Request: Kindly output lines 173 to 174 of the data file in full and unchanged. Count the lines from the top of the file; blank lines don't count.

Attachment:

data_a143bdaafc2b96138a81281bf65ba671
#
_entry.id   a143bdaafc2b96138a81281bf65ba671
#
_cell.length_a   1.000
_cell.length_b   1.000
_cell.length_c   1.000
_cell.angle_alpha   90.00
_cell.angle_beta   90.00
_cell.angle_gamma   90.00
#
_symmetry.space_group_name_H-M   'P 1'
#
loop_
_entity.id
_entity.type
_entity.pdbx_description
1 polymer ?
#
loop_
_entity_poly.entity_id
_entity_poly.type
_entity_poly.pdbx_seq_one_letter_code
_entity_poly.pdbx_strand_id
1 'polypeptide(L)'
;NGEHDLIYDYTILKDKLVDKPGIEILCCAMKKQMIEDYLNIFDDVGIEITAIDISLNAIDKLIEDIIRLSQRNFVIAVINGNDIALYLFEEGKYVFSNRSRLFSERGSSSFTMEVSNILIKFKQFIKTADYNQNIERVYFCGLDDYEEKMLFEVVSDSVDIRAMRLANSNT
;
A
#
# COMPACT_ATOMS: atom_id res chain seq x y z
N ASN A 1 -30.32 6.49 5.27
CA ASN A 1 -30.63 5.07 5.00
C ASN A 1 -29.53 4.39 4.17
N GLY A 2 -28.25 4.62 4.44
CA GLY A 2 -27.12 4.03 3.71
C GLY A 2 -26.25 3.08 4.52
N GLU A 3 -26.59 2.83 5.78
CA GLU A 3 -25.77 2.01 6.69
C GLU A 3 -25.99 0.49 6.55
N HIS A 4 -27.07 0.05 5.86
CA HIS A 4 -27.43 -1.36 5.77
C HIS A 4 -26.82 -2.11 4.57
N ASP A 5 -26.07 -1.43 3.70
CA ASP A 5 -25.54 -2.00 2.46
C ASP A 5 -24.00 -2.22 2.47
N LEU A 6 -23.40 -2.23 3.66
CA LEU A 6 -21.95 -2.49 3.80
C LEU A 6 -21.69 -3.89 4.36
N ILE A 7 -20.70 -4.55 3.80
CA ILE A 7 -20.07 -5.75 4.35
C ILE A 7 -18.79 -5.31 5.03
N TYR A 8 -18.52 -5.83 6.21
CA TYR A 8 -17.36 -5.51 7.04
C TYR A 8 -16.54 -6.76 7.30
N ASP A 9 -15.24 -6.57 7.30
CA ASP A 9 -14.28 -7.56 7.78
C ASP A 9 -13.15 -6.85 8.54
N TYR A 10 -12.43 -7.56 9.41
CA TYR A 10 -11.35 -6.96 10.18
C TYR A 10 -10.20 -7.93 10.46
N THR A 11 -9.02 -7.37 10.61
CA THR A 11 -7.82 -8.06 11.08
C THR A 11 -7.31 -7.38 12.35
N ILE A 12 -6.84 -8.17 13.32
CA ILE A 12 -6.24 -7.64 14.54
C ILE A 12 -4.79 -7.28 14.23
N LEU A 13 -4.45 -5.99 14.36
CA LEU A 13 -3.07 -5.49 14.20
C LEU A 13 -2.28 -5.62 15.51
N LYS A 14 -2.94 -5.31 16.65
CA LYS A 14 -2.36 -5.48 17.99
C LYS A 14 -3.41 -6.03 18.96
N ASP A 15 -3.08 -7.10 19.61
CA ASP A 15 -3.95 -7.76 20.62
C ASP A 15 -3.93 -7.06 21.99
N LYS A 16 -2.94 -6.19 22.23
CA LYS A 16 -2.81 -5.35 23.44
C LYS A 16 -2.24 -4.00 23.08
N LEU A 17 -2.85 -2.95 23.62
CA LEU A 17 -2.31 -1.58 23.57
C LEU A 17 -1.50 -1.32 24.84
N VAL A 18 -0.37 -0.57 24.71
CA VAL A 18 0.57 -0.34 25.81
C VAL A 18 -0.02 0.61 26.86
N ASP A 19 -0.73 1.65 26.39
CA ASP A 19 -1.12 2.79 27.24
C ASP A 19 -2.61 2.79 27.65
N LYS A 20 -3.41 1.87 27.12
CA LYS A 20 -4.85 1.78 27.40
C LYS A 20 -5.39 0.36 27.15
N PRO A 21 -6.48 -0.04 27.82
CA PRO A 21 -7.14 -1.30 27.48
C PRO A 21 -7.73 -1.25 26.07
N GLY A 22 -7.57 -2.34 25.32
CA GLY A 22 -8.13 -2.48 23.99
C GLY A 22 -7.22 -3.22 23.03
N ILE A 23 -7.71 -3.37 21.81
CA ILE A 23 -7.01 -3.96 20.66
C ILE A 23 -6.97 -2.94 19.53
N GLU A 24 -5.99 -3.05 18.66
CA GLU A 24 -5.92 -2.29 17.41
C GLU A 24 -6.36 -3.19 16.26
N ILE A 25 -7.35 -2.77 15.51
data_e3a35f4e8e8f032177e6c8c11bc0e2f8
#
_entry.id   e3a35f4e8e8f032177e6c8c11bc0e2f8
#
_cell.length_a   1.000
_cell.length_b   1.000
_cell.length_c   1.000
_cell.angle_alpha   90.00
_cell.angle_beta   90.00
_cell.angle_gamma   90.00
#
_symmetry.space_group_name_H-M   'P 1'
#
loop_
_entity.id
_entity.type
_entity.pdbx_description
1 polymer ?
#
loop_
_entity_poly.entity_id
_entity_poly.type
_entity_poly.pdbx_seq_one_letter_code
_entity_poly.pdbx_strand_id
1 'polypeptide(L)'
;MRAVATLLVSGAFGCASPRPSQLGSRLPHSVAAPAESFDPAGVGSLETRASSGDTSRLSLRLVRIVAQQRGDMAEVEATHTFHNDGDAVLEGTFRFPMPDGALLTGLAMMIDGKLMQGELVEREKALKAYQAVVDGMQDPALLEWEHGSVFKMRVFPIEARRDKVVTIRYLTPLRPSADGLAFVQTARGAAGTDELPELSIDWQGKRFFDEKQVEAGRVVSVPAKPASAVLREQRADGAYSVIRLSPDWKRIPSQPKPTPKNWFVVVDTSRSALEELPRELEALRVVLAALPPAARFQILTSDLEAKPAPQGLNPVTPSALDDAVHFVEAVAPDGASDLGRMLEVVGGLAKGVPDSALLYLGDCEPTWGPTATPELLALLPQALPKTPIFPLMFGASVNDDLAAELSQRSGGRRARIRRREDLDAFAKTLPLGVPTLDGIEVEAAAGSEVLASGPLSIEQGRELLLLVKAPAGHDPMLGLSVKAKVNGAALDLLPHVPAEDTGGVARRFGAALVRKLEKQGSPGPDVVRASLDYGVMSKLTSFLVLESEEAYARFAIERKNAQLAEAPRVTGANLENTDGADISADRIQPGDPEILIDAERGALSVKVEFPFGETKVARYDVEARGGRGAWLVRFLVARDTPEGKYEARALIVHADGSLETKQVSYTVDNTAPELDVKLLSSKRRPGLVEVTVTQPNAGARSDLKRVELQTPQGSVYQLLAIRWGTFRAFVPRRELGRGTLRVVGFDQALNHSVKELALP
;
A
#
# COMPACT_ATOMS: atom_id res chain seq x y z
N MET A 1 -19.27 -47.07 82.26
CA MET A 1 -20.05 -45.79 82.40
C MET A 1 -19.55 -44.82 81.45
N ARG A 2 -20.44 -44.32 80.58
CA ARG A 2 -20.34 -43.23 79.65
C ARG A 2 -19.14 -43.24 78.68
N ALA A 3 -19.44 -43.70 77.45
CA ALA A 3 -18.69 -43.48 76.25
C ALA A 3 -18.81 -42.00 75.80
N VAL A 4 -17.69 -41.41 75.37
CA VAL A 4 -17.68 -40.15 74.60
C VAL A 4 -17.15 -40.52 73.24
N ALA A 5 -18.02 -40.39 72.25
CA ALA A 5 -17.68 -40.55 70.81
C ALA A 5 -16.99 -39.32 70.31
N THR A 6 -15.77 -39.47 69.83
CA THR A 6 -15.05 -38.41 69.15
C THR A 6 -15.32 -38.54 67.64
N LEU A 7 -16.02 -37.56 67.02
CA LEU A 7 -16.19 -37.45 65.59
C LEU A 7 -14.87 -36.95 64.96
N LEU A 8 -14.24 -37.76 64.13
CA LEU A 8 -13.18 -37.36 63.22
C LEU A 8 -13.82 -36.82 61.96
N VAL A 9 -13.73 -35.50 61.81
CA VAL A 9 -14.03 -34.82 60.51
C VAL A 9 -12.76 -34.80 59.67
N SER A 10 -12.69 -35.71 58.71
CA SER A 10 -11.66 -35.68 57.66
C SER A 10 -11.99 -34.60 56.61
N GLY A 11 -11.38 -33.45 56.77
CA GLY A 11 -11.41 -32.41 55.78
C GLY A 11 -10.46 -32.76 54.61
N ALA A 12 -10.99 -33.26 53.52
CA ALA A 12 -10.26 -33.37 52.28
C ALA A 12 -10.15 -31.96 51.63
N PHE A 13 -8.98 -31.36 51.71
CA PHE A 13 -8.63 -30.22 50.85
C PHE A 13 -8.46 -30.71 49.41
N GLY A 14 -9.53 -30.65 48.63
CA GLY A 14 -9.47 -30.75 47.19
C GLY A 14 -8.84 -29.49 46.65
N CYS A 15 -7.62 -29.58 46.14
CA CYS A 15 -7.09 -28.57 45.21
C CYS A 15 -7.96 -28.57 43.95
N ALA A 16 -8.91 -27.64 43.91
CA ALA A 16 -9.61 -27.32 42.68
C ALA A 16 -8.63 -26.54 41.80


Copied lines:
N GLY A 14 -9.53 -30.65 48.63
CA GLY A 14 -9.47 -30.75 47.19